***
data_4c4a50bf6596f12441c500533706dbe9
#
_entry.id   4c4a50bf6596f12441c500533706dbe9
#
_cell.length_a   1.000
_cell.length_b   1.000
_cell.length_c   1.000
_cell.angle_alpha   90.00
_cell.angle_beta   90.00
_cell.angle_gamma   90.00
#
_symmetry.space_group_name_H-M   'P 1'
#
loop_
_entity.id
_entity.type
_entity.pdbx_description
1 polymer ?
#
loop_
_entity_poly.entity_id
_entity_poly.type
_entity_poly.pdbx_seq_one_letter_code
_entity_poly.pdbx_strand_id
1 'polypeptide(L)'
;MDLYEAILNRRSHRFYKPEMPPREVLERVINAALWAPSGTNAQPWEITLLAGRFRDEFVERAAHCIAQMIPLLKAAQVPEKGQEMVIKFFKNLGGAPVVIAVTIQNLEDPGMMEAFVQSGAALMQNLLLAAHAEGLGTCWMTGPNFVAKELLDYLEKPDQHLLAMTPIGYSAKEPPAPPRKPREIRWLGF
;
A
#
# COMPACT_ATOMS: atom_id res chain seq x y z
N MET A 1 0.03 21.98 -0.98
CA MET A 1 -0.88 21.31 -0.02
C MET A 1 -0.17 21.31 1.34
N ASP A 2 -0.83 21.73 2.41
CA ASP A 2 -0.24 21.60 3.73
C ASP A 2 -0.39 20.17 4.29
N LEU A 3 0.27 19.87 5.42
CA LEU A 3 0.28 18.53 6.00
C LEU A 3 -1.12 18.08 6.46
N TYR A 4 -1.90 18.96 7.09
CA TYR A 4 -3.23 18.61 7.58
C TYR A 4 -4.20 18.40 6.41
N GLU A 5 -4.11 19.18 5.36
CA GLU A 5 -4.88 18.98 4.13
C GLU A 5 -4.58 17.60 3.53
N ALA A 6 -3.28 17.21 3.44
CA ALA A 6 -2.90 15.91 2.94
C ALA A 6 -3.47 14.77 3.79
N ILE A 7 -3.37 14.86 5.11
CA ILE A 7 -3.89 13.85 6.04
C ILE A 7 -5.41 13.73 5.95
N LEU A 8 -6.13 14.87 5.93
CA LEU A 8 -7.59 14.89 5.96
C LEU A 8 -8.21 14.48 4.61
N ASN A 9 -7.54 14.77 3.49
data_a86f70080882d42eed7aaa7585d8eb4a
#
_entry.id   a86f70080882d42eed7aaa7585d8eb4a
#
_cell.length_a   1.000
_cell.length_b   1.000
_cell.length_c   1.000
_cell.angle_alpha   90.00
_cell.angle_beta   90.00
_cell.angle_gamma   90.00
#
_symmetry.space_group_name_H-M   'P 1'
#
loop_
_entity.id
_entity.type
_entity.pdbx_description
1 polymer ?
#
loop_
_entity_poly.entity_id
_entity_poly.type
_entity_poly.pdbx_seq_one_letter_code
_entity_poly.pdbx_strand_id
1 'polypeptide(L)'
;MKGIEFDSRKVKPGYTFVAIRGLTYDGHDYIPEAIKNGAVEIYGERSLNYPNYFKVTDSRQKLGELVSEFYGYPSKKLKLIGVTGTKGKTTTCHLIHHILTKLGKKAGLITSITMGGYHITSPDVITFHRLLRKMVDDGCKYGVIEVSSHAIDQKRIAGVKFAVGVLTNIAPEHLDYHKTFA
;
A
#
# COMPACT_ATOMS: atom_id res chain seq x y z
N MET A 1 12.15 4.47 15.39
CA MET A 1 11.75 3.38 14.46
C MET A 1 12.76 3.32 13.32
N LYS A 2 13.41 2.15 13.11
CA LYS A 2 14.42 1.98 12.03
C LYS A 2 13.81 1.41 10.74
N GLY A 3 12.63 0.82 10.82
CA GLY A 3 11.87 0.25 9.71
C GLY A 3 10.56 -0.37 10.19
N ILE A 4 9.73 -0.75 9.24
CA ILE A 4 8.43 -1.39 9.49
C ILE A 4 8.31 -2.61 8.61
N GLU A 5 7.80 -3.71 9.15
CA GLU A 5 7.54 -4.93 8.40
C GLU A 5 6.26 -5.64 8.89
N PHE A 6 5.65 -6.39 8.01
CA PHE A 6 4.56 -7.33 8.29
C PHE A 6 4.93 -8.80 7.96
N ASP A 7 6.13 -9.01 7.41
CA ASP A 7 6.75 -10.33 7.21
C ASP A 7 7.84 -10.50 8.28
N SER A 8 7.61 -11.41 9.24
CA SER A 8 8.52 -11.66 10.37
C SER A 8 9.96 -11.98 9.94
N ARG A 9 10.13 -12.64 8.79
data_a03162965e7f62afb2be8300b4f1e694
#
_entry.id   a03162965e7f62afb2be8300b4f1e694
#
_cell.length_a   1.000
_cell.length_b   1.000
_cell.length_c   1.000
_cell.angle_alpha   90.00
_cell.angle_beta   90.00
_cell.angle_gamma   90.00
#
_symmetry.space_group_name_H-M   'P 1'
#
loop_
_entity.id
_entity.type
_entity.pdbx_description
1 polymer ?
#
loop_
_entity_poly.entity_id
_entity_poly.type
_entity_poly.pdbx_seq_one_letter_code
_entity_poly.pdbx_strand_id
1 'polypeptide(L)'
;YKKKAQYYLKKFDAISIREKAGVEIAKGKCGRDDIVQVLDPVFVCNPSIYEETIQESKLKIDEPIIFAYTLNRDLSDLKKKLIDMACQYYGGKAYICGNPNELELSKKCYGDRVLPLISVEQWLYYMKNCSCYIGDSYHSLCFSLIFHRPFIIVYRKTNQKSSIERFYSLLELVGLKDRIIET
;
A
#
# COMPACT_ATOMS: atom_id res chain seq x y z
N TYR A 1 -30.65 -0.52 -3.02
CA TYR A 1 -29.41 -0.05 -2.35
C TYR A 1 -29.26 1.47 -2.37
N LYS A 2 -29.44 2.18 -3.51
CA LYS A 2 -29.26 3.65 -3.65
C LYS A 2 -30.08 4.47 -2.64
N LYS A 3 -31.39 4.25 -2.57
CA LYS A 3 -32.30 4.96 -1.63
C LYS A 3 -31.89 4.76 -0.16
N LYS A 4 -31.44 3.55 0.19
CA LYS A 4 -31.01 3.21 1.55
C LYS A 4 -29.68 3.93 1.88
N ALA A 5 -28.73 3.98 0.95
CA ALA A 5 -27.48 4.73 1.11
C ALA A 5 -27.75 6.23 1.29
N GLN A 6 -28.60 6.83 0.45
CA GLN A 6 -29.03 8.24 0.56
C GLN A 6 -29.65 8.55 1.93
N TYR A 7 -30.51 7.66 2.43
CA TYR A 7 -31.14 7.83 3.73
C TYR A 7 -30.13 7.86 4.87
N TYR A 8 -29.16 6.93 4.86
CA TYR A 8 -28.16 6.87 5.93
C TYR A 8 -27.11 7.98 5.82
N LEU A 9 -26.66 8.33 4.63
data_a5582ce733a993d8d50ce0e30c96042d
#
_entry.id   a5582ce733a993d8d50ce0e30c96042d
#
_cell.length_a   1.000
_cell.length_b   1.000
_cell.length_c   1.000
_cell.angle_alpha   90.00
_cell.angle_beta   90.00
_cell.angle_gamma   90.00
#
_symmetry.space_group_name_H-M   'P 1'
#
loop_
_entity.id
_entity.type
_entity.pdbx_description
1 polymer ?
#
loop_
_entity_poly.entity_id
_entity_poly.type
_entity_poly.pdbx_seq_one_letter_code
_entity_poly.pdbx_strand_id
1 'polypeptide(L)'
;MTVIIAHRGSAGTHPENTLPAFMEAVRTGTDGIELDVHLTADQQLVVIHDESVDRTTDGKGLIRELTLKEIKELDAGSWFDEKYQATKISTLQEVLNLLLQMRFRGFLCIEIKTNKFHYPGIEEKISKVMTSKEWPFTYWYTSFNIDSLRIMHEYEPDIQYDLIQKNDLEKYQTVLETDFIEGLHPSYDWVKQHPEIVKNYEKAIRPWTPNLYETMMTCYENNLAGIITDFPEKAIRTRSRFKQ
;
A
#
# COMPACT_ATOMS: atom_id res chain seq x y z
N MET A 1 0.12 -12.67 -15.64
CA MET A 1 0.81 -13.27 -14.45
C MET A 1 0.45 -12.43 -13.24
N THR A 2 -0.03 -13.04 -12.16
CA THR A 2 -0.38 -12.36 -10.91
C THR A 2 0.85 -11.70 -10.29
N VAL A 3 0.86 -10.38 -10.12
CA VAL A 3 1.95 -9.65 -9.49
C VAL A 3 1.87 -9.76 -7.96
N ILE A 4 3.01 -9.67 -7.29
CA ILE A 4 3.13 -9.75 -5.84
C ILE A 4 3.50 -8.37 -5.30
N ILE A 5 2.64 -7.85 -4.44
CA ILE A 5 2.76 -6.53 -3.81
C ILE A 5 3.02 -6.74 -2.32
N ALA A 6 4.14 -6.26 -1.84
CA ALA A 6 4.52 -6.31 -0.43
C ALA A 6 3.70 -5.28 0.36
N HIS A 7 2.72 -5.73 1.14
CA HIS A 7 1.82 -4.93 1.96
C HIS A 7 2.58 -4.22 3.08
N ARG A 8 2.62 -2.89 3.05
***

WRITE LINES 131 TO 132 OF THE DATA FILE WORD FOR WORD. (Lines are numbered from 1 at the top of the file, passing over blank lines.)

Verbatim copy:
_entity_poly.entity_id
_entity_poly.type